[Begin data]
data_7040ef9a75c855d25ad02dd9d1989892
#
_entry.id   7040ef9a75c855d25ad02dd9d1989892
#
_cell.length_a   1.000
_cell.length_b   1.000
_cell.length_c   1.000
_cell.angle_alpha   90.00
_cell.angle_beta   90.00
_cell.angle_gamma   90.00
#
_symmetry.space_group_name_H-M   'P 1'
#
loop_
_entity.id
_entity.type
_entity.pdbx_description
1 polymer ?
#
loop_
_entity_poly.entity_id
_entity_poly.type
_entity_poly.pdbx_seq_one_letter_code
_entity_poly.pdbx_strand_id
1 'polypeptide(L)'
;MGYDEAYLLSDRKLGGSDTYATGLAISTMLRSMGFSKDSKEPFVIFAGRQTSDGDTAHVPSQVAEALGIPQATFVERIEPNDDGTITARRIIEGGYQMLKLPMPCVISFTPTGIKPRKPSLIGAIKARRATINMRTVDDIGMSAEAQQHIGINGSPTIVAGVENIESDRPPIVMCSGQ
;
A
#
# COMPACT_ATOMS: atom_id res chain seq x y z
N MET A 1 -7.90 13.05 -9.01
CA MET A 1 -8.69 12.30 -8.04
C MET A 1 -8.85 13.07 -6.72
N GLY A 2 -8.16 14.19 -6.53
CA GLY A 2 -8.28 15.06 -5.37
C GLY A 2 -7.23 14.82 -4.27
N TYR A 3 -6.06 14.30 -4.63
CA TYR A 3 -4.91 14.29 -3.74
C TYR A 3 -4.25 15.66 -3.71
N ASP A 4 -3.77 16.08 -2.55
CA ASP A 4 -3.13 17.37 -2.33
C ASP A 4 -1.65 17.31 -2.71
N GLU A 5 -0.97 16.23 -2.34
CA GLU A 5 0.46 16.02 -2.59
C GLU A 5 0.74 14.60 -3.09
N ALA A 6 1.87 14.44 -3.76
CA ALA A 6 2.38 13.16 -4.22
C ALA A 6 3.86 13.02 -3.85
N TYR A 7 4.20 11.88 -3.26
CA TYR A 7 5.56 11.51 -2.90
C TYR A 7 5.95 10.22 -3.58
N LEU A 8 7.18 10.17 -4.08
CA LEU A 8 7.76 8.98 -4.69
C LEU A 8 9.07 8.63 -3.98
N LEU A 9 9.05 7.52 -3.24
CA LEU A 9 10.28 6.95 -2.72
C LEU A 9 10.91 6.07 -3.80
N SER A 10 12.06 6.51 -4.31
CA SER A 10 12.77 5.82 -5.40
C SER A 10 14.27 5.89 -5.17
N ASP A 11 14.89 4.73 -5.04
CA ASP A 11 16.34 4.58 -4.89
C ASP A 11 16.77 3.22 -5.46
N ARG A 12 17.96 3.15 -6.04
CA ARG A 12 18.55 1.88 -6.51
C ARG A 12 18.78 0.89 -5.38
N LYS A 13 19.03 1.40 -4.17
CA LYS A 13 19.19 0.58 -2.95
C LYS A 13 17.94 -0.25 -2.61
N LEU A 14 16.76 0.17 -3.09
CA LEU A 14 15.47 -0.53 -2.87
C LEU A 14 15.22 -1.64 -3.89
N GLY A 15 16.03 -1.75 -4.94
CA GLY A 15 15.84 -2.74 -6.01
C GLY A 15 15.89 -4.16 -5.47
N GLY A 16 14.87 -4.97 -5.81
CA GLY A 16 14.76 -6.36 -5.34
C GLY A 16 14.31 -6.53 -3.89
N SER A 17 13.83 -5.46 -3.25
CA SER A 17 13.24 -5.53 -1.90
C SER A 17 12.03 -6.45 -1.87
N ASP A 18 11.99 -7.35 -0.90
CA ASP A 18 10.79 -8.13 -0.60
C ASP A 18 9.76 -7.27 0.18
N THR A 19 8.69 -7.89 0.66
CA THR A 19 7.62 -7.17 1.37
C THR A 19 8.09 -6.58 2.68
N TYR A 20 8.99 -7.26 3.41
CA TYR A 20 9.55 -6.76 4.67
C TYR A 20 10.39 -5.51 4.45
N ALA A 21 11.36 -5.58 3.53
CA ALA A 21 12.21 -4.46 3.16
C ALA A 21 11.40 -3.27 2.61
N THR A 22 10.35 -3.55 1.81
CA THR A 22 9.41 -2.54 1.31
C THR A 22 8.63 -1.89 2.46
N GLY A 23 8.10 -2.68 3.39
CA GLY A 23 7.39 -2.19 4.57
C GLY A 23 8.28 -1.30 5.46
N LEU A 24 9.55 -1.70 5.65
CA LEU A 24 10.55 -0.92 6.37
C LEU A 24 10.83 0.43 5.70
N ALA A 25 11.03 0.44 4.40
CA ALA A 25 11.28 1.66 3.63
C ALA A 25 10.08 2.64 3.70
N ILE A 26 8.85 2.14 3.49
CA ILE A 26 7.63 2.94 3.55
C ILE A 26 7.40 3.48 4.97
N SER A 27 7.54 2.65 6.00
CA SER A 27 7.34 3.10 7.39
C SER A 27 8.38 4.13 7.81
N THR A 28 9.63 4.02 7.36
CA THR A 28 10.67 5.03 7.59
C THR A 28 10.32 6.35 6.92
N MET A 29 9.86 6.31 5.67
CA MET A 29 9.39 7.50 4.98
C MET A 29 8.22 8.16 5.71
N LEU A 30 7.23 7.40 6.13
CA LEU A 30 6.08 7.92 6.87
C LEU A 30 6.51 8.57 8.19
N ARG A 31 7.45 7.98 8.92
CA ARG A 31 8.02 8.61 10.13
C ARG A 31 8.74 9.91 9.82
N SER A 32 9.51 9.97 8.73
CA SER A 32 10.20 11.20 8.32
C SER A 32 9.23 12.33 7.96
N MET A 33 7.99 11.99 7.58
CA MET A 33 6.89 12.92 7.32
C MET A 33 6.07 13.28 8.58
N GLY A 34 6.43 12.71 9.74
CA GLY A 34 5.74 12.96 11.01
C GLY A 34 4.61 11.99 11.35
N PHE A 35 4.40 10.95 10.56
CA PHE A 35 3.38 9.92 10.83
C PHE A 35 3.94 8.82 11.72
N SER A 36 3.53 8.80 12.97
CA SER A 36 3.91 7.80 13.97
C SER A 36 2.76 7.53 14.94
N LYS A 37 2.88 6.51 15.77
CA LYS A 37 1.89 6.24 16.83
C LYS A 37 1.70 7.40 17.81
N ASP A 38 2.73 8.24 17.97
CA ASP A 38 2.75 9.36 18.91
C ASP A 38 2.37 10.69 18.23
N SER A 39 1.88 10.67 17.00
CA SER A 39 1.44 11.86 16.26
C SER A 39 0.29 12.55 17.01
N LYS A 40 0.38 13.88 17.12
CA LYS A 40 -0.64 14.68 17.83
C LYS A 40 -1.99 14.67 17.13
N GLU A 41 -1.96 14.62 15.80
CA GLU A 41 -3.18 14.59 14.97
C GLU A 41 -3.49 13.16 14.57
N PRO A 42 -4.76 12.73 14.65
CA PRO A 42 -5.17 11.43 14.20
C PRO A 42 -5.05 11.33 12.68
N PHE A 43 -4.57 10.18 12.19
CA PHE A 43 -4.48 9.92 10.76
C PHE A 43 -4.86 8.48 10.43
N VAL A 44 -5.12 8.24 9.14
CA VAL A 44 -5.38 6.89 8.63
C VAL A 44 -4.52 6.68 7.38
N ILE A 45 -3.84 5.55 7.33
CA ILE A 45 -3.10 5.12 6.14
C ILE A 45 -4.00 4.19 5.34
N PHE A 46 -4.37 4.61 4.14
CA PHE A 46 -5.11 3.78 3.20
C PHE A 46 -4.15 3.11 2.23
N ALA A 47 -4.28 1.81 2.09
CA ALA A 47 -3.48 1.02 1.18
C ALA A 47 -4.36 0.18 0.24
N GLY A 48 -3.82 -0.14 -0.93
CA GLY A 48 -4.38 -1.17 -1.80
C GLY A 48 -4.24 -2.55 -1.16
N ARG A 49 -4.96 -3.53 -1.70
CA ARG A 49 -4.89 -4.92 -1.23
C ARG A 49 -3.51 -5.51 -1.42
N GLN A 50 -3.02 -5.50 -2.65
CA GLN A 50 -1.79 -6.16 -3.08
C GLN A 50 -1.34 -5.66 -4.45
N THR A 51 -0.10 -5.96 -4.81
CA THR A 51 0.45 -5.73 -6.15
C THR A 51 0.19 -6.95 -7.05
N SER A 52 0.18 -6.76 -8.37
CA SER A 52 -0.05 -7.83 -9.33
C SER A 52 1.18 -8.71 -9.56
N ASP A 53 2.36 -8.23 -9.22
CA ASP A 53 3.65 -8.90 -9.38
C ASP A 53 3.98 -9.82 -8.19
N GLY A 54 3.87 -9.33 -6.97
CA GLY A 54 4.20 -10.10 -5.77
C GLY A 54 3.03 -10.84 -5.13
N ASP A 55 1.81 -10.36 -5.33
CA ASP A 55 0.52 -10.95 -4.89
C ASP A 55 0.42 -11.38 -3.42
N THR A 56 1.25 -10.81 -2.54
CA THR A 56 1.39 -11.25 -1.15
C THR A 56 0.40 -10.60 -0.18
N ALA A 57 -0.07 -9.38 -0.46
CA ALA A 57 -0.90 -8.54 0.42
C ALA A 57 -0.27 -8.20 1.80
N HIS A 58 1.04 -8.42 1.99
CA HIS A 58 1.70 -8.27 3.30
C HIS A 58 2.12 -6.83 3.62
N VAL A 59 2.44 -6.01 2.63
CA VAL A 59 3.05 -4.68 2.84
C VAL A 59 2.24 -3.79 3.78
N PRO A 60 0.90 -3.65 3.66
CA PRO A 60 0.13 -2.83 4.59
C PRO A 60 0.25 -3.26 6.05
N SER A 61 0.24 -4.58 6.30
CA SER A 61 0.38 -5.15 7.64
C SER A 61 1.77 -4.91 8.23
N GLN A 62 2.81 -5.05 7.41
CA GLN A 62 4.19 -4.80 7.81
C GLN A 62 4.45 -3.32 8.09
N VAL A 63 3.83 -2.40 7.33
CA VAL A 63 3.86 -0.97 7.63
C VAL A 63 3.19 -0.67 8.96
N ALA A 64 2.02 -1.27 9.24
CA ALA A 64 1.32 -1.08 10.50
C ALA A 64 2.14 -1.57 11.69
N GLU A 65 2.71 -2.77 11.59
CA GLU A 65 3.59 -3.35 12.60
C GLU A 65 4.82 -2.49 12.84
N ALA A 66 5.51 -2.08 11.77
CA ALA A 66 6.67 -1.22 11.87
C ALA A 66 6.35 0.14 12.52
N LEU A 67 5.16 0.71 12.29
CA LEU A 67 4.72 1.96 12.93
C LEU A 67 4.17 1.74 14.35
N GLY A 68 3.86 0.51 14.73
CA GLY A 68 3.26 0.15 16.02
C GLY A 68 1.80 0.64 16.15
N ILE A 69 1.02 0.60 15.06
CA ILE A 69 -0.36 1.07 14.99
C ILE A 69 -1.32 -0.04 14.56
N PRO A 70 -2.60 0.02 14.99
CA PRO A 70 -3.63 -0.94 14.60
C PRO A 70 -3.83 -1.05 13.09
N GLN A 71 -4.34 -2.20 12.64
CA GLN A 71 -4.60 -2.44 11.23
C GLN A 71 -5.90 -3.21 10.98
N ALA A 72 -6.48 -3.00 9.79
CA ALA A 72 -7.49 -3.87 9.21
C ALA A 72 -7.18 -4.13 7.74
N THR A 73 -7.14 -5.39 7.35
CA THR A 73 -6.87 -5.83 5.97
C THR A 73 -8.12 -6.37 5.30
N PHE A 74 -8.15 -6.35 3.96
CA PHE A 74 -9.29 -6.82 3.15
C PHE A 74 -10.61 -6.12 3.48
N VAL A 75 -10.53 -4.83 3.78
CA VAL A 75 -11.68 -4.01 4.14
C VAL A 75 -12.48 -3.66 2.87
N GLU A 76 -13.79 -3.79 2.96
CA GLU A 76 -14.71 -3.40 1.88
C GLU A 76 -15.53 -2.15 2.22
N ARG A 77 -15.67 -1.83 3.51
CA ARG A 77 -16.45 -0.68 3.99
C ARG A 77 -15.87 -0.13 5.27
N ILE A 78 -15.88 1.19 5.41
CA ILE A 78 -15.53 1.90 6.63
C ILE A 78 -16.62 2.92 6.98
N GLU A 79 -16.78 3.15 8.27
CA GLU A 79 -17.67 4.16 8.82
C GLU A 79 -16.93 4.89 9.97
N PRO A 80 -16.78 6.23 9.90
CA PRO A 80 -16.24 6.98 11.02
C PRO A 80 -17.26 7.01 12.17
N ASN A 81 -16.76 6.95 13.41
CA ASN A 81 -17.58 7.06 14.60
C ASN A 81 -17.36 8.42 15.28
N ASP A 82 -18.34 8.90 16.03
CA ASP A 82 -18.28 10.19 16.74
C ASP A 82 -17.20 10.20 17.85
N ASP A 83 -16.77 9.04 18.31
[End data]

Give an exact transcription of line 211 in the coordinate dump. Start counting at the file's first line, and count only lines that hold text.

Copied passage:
N SER A 61 0.24 -4.58 6.30